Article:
Threatening punishment as a result of not meeting workplace ethics is a short term and generally ineffective management approach. Employees are usually motivated to produce good work, and so it's essential that this becomes recognized rather than focusing on incidents of poor work instead. No-one produces great work when being threatened with punishment. Instead, provide the help needed to ensure that all employees can better their work ethics and be rewarded for those achievements.
8. Don't Generalize
It can be easy to make assumptions about someone's abilities based on how they look, their circumstances, or even the job that they hold. In reality, training is usually the key factor in raising their level of performance.
Do consider that different individuals can have different perspectives on how work is best done and that this can vary between generations. For example, one customer service representative may feel that having a long and detailed conversation with a client is the most effective way to develop strong relationships. Another may believe that they need to quickly and effectively answer as many calls as possible to ensure that wait time is kept to a minimum. Neither is necessarily wrong, depending on the standards and procedures put into place and their clear communication.
9. Understand your Employees' Needs
While it's easy to focus on customer needs, it's important that managers also consider what their employees need. This is another situation where generalizations should be avoided. Not all of the team will need the same kind of help or training and development. When a manager can spend time understanding how to encourage each person through individualized development plans, they can be safe in the knowledge that they can promote improved levels of performance and a greater focus on workplace ethics and values.
10. Create a Culture of Continuous Improvement
The company that stands still will soon be overtaken! This tends to happen when complacency is rife within the workplace. When the sense of responsibility has begun to wane, then the urge to be creative and implement new improvements can grind to a standstill. Don't forget that people will need the skills to implement new ways of doing things so you can help implement this culture by providing the resources and training they will need.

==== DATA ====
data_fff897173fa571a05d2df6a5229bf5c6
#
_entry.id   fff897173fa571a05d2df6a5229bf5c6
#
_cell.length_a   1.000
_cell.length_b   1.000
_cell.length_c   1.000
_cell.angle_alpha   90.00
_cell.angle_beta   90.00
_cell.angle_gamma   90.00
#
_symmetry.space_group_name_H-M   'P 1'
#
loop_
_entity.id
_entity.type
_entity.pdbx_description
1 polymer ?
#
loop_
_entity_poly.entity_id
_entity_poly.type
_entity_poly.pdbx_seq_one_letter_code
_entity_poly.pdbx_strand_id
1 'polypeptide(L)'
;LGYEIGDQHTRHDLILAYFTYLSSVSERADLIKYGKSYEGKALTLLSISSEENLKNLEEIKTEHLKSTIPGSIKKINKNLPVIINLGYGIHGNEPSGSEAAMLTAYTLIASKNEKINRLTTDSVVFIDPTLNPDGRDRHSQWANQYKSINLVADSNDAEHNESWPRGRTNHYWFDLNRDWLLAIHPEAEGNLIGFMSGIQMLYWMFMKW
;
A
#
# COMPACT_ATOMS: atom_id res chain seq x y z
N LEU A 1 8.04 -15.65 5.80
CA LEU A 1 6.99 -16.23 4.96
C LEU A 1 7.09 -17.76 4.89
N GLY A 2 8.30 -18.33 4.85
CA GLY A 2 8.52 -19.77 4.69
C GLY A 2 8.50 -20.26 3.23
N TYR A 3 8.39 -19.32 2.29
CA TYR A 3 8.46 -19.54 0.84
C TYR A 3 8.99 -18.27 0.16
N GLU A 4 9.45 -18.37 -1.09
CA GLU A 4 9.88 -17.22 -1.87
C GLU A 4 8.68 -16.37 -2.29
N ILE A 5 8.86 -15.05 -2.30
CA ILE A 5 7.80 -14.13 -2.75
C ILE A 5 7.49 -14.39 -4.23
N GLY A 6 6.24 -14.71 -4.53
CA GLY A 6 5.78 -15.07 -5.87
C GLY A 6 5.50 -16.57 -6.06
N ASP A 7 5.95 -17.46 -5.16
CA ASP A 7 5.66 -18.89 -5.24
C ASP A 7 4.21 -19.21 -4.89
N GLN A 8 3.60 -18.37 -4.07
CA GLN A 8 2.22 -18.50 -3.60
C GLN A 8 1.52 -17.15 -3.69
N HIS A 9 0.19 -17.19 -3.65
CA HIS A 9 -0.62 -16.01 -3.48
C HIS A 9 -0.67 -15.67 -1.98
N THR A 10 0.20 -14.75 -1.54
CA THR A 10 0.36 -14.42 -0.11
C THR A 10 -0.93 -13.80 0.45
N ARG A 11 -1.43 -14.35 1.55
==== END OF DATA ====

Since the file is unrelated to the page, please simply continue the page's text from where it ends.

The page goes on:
11. Don't tolerate procrastination
Procrastination can slow down everything, from getting on with the day's work to handling a difficult situation. While this might also be resultant from a lack of knowledge, it can also be through not having the confidence to make a decision. With this in mind, it's important to establish the reason for the delay rather than assuming that you know why it's taking place.
12. Build a culture of taking ownership
When individuals have ownership, they are far more likely to take responsibility for the situation. Suddenly there is no likelihood of anyone else completing the task, or getting all the praise. Do always ensure that team members know how to take action and understand the implications of not following through.
13. Deliver Regular Feedback, Good and Bad
If you find yourself wondering why someone is repeating the same mistake again and again, you need to consider why they've not received feedback to help them implement change. Do remember that the use of feedback just to deliver criticism makes it a process to be dreaded. Instead, find a quiet place in the office to explain why their approach needs to change while also providing tips and advice on how that can be achieved.
Don't forget that good work needs to be recognized too! Using positive feedback is a great technique to keep morale high and to motivate the team.
14. Mentor and Teach
Development of the team has to be seen as a continual process of ensuring that your future team leaders and managers have the skills and experience to step-up as positions become available. Employees will look for opportunities outside of the business unless they can see that development is available. Do check how each individual would like to better their skills and develop their experience; they may have different opinions to yours, and that may require you to set expectations appropriately.
15. Explain the Why, Not Just the What
All too often, employers will dictate what they want their employees to do. However, without explaining why the task is important, there will be a lack of commitment and productivity towards achieving the goal. When an employee can see why their involvement is critical, it's much more likely that they will try to follow the requirements and ensure that tasks are completed.
What to Do When Team Members Have A Bad Work Ethic?
A manager will inevitably be required to speak with a team member about a poor work ethic at some point. Whether it's failing to meet goals, getting to work on time, or just not meeting the job requirements, employees will require help if they are to demonstrate the required standards of work ethics.
1. First of all, you need to talk with them. Ensure that they understand how their lack of work ethic is affecting the rest of the team. Make sure that they have complete clarity over what the issues are and what is expected of them.
2. Then, set achievable goals. Remember that the aim is to help the person to be successful, so start small and have regular update meetings to check on progress.
3. Do reward good work. If the situation is improving, then this needs to be recognized. When honest, positive feedback is given, it can be a huge motivator.
4. Set an excellent example. Consider how your own work ethic stands up to the company standards. Are you at work on time every day? Meeting deadlines and communicating effectively within the team?
5. Sadly, there will be times when an individual is not prepared to show the work ethics needed, and you may decide that you need to terminate their employment. Before you go down this route, do ensure that training, support, and coaching have been provided and that nothing is happening in their personal life, which may be causing a temporary lapse of standards.
The work ethic of an organization will correlate with their success. No business can run successfully with a team of employees who fail to demonstrate the skills and attributes which come from a good work ethic. This means that looking for opportunities to improve this business aspect could be the crucial difference that makes you the client's choice rather than your competitor.